Wednesday, December 9, 2009

Growing old in rural America

Don't miss Kirk Johnson's story, "For Elderly in Rural America, Hard Times Get Harder," in the New York Times. The dateline is Lingle, Wyoming, population 510, and some of the other elderly folks he interviewed live in places like Oshkosh, Nebraska, population 887, and Torrington, Wyoming, population 5,776.

Johnson notes the debate among those who study rural America regarding whether rural elderly can stay put during these tough economic times, when many programs serving them are being cut. He quotes Teresa S. Radebaugh, director of the Regional Institute on Aging at Wichita State University, in support of the position that the "fortitude of the rural elderly simply runs too deep" for them to leave their homes. Radebaugh says, “The people will remain, because they’re rooted and anchored to the land. They'll stay no matter what.”

Here's an excerpt from the story that I found particularly interesting, even heartening:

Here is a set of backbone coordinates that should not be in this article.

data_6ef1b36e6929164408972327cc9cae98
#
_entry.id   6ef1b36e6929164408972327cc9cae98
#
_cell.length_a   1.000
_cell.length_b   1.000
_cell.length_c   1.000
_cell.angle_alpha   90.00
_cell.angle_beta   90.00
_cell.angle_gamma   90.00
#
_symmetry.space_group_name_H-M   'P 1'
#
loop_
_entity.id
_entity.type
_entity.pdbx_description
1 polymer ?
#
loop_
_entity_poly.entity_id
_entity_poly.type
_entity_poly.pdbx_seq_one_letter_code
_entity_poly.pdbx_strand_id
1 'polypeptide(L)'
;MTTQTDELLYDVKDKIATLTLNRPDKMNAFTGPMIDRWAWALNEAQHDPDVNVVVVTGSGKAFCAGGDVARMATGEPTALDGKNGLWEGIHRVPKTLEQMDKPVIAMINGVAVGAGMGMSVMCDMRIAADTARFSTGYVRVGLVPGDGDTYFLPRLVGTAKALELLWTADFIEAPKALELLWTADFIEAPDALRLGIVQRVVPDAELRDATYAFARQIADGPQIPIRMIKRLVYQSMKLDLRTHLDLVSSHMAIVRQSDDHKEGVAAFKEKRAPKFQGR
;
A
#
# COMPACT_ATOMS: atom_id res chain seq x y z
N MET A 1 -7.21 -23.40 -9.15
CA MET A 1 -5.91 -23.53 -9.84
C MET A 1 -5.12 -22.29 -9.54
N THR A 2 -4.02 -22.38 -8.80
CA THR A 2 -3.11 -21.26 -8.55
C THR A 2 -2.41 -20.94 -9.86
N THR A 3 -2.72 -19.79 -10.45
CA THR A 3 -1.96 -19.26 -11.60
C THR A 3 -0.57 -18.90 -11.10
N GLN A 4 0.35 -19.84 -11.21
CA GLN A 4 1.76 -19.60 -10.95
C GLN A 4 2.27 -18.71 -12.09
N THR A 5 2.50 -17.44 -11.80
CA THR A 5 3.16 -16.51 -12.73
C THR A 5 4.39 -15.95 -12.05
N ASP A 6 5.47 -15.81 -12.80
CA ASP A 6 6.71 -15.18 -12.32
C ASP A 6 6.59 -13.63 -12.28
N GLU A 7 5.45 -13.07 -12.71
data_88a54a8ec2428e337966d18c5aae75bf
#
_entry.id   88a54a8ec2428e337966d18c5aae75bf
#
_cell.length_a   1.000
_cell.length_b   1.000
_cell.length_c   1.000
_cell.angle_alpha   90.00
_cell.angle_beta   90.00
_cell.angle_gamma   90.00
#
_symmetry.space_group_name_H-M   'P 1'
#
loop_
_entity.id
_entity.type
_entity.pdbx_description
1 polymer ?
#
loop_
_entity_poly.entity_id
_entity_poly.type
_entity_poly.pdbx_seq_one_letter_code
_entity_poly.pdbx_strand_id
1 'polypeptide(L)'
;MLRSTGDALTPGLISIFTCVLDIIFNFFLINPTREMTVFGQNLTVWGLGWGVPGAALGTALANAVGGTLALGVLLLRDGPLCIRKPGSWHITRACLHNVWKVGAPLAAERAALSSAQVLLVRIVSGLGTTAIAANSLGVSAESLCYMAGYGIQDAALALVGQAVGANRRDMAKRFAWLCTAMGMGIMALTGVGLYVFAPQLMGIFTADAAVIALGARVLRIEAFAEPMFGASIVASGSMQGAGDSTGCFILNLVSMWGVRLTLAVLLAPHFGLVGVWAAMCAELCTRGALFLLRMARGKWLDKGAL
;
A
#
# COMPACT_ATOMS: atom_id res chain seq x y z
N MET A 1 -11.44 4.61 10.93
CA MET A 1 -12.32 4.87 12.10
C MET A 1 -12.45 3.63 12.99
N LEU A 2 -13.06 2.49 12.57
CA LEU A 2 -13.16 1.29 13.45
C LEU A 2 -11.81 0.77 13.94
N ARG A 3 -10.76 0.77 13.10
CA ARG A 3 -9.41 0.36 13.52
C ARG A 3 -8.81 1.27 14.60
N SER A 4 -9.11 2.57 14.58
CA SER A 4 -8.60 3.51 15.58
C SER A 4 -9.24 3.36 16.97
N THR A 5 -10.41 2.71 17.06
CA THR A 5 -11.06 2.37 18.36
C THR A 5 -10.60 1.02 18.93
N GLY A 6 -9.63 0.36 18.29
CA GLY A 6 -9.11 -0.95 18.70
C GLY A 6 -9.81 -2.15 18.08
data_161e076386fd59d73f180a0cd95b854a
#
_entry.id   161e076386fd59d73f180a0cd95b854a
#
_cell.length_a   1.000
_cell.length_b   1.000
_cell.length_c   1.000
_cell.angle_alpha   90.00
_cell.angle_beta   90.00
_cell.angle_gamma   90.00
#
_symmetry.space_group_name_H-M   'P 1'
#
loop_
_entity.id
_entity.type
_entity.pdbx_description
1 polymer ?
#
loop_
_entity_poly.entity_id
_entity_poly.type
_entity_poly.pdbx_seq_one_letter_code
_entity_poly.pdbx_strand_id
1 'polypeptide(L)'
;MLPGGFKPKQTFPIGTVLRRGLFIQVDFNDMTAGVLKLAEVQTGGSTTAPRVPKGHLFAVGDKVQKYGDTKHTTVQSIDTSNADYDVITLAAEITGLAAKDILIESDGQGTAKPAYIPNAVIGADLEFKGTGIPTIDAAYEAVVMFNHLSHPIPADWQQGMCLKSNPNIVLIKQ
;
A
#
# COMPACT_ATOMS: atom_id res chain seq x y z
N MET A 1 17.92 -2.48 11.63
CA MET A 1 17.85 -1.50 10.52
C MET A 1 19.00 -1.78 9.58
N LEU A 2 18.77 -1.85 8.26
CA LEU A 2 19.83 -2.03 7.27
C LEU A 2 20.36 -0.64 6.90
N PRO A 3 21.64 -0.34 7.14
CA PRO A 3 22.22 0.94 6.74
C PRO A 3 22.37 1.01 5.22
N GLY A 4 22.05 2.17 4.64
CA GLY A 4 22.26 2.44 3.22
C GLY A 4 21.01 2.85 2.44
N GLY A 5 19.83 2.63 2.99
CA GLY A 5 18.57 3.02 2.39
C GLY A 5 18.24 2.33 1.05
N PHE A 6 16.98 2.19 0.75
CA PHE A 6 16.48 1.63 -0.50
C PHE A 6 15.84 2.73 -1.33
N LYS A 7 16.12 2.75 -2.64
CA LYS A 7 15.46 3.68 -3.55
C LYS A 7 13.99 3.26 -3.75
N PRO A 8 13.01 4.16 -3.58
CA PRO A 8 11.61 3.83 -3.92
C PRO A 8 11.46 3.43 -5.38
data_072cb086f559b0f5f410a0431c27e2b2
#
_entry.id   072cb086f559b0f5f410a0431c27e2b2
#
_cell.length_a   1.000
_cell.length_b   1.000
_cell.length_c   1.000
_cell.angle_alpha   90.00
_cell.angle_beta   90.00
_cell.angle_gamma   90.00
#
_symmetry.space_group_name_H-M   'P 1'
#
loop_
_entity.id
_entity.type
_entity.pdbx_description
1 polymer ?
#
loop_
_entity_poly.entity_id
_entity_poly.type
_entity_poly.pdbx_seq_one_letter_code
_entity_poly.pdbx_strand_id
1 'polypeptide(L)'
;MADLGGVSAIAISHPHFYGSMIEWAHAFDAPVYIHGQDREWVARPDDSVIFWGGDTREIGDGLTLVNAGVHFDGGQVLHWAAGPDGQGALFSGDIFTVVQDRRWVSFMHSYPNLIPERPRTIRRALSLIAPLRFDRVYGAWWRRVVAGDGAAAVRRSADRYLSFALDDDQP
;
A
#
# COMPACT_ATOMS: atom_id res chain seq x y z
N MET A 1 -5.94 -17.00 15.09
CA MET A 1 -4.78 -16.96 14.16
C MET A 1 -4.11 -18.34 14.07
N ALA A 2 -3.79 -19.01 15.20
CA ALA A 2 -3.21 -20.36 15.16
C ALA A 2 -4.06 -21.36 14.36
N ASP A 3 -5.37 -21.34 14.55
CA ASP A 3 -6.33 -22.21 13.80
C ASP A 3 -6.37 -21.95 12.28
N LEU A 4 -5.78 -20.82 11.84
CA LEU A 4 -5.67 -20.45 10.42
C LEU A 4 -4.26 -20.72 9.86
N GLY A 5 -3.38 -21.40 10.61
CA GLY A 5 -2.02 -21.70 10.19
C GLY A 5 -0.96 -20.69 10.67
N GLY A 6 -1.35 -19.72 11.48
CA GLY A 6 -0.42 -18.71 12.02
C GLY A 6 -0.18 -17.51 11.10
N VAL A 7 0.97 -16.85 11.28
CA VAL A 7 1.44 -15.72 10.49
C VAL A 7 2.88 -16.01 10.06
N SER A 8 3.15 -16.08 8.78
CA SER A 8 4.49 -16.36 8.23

It is in fact quite easy to find older people who take comfort in the surroundings they have known since they were young, however difficult things have become. Memory is everywhere, and hardship has been the norm in life, many say, so what’s new?

But an equally important reality, gerontologists and psychologists say, is that people who have managed to reach great age in a tough environment have, in turn, been toughened by the experience.

Attachment to place and hardship are among a range of characteristics associated with rural places that are reflected in the story, which is very poignant and well worth a read. The photos accompanying it are very powerful, too; see them here.

NPR ran a story today that picked up some similar themes, e.g., aging and population loss, but also happier ones like entrepreneurship and hope. It is here.

NB: As of noon on the day Kirk Johnson's story appeared in the print edition, it is the fifth most emailed story at

No comments: